Amazon Posts 20% Revenue Growth, Stock Drops - InformationWeek

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1/31/2014
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Amazon Posts 20% Revenue Growth, Stock Drops

Amazon.com and its Web Services unit grew in the fourth quarter of 2013 but not enough to please investors -- Amazon stock dropped 9.5%.

Deadly Downtime: The Worst Network Outages Of 2013
Deadly Downtime: The Worst Network Outages Of 2013
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Amazon reported its fourth-quarter results Thursday. Even though revenue grew 20% from a year earlier to $25.59 billion, its stock slumped in trading after the announcement.

Net income more than doubled to $239 million, or 51 cents per share, during the key holiday shopping quarter of October-December. The Wall Street analyst consensus in advance of the report had pegged earnings 74 cents per share on revenue of $26.05 billion.

The results appeared to trigger disappointment in Amazon investors, even though full-year revenue grew 22% to $74.45 billion. Operating costs grew at a slower rate of 10%, but Amazon's spending on its business went from $676 million in 2012 to $745 million in 2013. Amazon stock fell 9.5% in the aftermath of the announcement from its close of $403.01 the day before to $364.58.

To boost cashflow, Amazon is reportedly considering raising the price of Prime customer membership ($79 a year) by $20 or more. Prime customers get free shipping and other benefits. Comments left at some blogs worried that such a move would cost Amazon customers, but a minority maintained that Amazon has developed enough stickiness that it would be hard for Prime subscribers to give up their benefits because of a small price increase.

[Read how Amazon keeps margins tight: Amazon Cuts Cloud Storage Prices, Adds Server Instances.]

Amazon Web Services turned in a solid quarter. "Other" revenue (which is believed to be largely AWS), nearly doubled in 2013 over 2012 to $3.2 billion.

Jillian Mirani and Michael Barba, cloud practice analysts at Technology Business Research, wrote in a note that Amazon is "successfully executing" its strategy of taking marketshare as a public infrastructure service provider to the enterprise market. It is doing so by repeatedly adding to its technology stack with such things as Amazon Workspaces or cloud-based end-user virtual desktops, tools for application development, and value-added database systems.

On Feb. 1, AWS will cut prices for the 40th time since launching EC2 in 2006. It will drop Elastic Block Store pricing by 50%, and several server instance prices will be cut an average of 14%. Amazon is the market leader in the segment, according to Gartner. CEO Jeff Bezos seems determined to keep it that way, despite the parent company's thin margins.

Private clouds are moving rapidly from concept to production. But some fears about expertise and integration still linger. Also in the Private Clouds Step Up issue of InformationWeek: The public cloud and the steam engine have more in common than you might think (free registration required).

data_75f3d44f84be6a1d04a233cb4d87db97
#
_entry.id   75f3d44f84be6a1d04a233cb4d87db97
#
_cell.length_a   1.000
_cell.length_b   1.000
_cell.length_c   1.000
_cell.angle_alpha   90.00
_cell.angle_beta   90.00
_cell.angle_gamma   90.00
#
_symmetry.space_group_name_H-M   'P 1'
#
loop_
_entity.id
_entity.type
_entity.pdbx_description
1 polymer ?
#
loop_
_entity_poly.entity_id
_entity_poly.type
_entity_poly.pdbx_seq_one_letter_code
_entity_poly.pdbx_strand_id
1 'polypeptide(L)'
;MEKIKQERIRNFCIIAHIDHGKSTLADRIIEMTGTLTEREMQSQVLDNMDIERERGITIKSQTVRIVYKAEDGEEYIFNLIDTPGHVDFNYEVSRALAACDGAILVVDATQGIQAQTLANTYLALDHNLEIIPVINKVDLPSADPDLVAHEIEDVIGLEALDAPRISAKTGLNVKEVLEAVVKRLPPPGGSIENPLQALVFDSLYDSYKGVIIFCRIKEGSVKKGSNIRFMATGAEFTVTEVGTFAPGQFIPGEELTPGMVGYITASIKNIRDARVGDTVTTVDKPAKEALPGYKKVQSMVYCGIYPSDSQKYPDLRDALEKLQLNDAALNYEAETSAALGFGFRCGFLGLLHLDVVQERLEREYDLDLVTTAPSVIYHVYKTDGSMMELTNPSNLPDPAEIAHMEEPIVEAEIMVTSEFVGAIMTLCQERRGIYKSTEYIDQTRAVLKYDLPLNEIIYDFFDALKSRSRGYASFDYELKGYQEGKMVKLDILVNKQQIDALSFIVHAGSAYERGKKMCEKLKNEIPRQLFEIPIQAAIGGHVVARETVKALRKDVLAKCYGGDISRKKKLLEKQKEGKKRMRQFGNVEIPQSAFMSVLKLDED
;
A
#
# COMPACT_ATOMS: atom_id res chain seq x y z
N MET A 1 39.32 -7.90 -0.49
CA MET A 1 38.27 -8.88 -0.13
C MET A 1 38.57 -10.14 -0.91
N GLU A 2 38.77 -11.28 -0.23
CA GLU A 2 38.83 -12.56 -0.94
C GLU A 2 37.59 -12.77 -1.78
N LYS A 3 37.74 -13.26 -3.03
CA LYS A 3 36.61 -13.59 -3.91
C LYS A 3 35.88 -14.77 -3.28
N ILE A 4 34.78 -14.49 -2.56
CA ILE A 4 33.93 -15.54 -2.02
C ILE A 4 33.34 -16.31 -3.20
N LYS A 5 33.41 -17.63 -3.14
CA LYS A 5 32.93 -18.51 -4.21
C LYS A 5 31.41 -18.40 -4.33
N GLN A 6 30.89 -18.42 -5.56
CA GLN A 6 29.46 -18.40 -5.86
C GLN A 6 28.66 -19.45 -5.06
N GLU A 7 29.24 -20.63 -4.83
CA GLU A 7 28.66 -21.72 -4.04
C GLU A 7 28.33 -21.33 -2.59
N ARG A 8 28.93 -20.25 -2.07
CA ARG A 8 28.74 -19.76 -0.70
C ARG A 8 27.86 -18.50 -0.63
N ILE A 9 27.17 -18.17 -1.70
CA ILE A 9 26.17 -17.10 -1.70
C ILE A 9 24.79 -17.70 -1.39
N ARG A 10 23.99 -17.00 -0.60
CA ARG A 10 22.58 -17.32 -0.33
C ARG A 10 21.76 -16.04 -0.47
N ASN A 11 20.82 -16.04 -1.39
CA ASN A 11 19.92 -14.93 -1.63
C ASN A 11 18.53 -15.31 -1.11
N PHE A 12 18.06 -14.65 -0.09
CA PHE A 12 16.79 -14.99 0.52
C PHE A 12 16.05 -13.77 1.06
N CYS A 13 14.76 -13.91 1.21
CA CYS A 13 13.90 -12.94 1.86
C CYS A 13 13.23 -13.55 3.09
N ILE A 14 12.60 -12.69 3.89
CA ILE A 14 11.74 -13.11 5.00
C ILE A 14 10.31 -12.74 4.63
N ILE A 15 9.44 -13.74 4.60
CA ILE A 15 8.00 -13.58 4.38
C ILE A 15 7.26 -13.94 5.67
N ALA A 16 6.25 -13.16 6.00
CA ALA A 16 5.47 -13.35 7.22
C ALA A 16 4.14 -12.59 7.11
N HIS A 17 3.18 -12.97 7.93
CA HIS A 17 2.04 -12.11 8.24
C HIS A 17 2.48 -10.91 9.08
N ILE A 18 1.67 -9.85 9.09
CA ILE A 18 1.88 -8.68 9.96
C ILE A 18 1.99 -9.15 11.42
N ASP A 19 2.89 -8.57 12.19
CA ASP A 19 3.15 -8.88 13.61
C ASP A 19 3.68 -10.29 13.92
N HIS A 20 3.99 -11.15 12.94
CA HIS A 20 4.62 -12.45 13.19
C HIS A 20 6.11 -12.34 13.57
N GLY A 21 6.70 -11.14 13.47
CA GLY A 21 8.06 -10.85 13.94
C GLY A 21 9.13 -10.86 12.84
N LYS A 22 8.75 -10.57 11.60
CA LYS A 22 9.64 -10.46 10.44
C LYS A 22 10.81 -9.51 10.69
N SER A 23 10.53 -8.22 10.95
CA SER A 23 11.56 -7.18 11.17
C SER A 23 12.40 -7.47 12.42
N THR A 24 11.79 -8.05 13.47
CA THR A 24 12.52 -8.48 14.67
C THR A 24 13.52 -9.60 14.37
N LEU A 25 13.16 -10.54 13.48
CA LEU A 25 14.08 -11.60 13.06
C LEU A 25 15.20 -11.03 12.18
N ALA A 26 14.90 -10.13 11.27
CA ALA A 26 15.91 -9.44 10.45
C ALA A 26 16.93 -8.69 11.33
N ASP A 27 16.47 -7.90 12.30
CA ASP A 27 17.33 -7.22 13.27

Charles Babcock is an editor-at-large for InformationWeek and author of Management Strategies for the Cloud Revolution, a McGraw-Hill book. He is the former editor-in-chief of Digital News, former software editor of Computerworld and former technology editor of Interactive ... View Full Bio

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David F. Carr
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David F. Carr,
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1/31/2014 | 6:37:21 PM
AWS just a blip?
Great that it looks like Amazon boosted its cloud services revenue, but is it really material to the health of the business? Is it ever likely to be?
Lorna Garey
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Lorna Garey,
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2/3/2014 | 3:59:46 PM
Call me a socialist ...
But since when is 20% revenue growth with a doubling of net income cause for disappointment among investors? That's a sign just how crazy expectations have gotten. At some point, what if Amazon decided not to raise Prime prices and instead to hold steady and even plow more profits back into R&D, a la Apple? Would the stock be lowered to junk status?
Charlie Babcock
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Charlie Babcock,
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2/3/2014 | 4:32:00 PM
Amazon overly ambitious?
The thing that makes me wary is that Amazon.com is trying to do so many things at once. It's building out fulfillment centers. It wants to do same day deliveris and deliveries of fresh groceries in those big green trucks marked "Fresh." That's a huge amount of distribution infrastructure they're trying to build out. They are trying to be in the consumer hardware space with the Kindle and Kindle Fire tablets. They want to compete with Netflix in movie and video downloads, while hosting Netflix. They want to produce video content. They're trying to capture the consumer in multiple ways. It may work but it may also be overly ambitious.
Charlie Babcock
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Charlie Babcock,
User Rank: Author
2/3/2014 | 4:37:13 PM
Amazon plan? Generate cash to support the capital building.....
Kmarko: "It continues to generate enough cash to support the capital building plan." Yes, it does, but barely. What happens if there's not sufficient growth to suppot the building already under way? The discussion of a hike in Prime subscriptions generates more cash flow, also commits the company to a year of free deliveries at a modest price. I sort of see what they're doing; wary that it's always going to work.
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